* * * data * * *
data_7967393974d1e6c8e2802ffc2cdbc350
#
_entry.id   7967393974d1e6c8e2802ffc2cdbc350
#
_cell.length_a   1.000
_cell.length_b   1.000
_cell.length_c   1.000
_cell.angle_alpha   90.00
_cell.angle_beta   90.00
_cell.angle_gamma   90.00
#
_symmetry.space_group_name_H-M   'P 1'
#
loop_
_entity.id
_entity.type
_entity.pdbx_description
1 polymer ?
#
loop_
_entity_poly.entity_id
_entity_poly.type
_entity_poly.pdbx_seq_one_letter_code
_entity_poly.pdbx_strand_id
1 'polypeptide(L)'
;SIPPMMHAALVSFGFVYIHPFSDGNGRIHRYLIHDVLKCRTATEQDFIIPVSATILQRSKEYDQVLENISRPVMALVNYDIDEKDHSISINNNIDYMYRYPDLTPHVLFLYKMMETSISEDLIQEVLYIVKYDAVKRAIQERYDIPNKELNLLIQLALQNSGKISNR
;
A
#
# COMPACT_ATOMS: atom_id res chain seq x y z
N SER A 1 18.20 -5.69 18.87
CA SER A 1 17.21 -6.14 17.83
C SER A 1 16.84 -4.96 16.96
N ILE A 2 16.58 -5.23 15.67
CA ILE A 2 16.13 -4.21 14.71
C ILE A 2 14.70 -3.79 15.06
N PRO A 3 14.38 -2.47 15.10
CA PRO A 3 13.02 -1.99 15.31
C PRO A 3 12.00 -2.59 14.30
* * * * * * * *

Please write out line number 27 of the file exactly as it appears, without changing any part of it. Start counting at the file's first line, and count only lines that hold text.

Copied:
;